Otway was nervous. The assault was scheduled to take place at 3 am, and the battery had to be in British hands by 5.30 am, by which time the flare gun would have to be fired to signal the name. If the flare did not materialize, the navy would assume that the assault had failed and would send the cruiser HMS Arethusa to shell the battery.
As the British prepared to attack, they were spotted. The Vickers opened up, the paras went roaring in. Bangalore torpedoes blew a gap through the German minefield. Major Allen Parry of A Company and the attack leader, blew his whistle and his men raced into the breach. Something hit Parry’s left thigh. He collapsed under his own weight and fell into a bomb crater.
He later said: “I saw my bat-man [Private George Adsett] who was just alongside me, looking at me as if to say, ‘Bad luck, mate,’ and off he went.” Adsett was killed moments later. The surviving paras were soon in close-combat with the Germans.
Half an hour later, the battery was in British hands, but the guns they found seemed tiny, almost a mockery of their sacrifice. Out of the original 150 British paras who attacked, only 75 were fit for combat. The rest were dead or wounded Out of the German garrison, only 22 had survived as prisoners of war.
By now, at the Ranville bridges, Howard’s long-expected reinforcements started landing — 2,000 of them from Lt-Colonel’s Richard Pine-Coffin’s 7th Parachute Battalion. At 3 pm, Pine-Coffin and his men approached the bridges and set up their headquarters at in Benouville.
More gliders continued to come of the night gloom, bringing in more men, equipment and weapons. The largest single group was 47 Horsas and two giant Hamilcar gliders – survivors of 68 Horsas and four gliders which eventually landed in France. Out of one of the Hamilcars stepped Maj-General Gale. His staff jeep within the Hamilcar could not be extricated and so he and his men walked to the Château du Heaume at Le Bas de Ranville where they set up headquarters and waited for morning to come.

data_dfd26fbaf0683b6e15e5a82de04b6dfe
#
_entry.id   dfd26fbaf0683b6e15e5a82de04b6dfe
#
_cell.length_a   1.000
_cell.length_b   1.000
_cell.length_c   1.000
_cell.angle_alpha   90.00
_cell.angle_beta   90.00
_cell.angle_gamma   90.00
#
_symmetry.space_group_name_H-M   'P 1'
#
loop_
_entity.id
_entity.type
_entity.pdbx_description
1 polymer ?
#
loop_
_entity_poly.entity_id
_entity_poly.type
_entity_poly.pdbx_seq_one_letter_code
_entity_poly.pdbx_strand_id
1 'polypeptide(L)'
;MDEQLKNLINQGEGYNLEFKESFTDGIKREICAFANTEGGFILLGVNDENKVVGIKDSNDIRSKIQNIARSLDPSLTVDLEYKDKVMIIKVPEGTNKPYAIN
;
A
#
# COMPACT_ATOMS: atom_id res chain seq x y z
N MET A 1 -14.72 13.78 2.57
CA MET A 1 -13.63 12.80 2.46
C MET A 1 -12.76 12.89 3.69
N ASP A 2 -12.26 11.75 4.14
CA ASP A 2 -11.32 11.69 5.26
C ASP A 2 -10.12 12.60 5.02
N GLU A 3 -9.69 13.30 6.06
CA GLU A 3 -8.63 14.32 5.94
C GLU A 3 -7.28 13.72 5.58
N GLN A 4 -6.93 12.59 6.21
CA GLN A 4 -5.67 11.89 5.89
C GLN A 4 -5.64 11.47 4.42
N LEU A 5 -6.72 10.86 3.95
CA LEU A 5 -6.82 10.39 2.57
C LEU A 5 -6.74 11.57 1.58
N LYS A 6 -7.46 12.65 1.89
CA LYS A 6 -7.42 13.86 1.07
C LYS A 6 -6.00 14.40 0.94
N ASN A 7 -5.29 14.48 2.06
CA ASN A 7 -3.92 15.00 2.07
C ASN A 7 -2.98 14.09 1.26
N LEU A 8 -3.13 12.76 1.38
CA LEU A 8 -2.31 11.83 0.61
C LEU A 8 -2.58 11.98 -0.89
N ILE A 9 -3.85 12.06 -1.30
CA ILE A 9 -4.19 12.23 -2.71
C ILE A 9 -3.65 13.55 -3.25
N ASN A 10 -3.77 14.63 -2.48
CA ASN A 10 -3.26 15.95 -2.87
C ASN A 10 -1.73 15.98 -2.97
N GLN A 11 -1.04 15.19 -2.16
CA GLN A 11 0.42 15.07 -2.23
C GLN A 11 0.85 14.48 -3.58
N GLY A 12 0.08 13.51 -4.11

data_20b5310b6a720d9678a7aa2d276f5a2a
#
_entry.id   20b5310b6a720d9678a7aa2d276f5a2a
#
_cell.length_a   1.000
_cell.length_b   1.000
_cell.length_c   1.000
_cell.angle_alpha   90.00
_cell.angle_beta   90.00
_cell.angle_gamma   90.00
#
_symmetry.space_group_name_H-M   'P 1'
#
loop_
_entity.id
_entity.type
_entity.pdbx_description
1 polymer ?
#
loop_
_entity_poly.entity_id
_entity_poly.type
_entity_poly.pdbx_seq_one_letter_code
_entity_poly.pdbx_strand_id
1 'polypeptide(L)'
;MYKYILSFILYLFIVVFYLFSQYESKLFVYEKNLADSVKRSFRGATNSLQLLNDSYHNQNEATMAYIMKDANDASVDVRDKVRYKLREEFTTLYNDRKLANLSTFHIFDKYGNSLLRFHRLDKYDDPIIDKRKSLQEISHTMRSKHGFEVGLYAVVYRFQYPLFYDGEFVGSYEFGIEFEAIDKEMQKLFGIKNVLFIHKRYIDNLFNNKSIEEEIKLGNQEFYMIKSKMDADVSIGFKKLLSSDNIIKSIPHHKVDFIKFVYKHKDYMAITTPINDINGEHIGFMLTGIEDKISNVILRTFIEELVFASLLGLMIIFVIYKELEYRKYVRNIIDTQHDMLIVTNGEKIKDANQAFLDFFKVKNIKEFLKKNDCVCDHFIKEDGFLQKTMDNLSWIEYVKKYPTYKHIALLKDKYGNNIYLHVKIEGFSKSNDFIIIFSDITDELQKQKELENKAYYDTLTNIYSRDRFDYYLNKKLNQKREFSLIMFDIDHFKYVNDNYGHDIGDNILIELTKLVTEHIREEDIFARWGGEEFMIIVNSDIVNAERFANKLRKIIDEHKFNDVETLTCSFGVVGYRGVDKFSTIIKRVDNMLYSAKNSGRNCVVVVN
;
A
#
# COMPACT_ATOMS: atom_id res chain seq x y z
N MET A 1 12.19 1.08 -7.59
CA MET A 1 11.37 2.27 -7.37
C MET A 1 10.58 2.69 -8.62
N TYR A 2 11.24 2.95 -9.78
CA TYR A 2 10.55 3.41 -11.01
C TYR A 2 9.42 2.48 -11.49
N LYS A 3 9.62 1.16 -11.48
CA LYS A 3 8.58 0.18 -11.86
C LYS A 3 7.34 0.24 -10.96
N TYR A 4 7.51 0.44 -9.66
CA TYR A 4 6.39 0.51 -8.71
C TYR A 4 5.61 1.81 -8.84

On the Cotentin, the paratroopers swarmed like scattered ants, overrunning everything they could find. On the western flank of the Cotentin, Lt-Colonel Thomas Shanley of the 2nd Battalion, 508th Parachute Infantry Regiment had the job of capturing the Pont-l’Abbe bridge over the Douve river. However, he could count on only 300 paratroopers, some of whom did not even belong to his battalion. Unable to delay any longer, Shanley and his 300 set off, only to come across heavy German fire which halted them a mile from the bridge.
To press on was suicide and so Shanley withdrew east towards the battalion rendezvous point which was an orchard near the tiny hamlet of Caponnet which had been marked as “Hill 30,” over five miles away. This was not much of a hill, and in fact it was only 30 meters above sea level. As Shanley and his troops withdrew, Germans from the 1057th Regiment of the 91st Airlanding Division set off in pursuit.
Meanwhile, in the darkened country around Ste-Mère-Église, Lt-Colonel Ed Krause of the 3rd Battalion, 505th PIR was moving to attack the town with about 200 men. The 505th PIR was the only parachute regiment to land on D-Day which had combat experience. In Krause’s jump jacket was an American flag he had raised at Naples eight months ago. God-willing, he would raise the flag here as well, he thought.
By when Krause and his men entered the town, the slaughter of the men from F Company had long since ended. In fact, everything was quiet. The fire in the church had been put out, the townsfolk had gone back to bed and the Germans troops had vanished. But the grisly flotsam of war remained. The spent bullet casings, the black marks of fire and the bodies of the dead paras, still hanging in the trees and poles.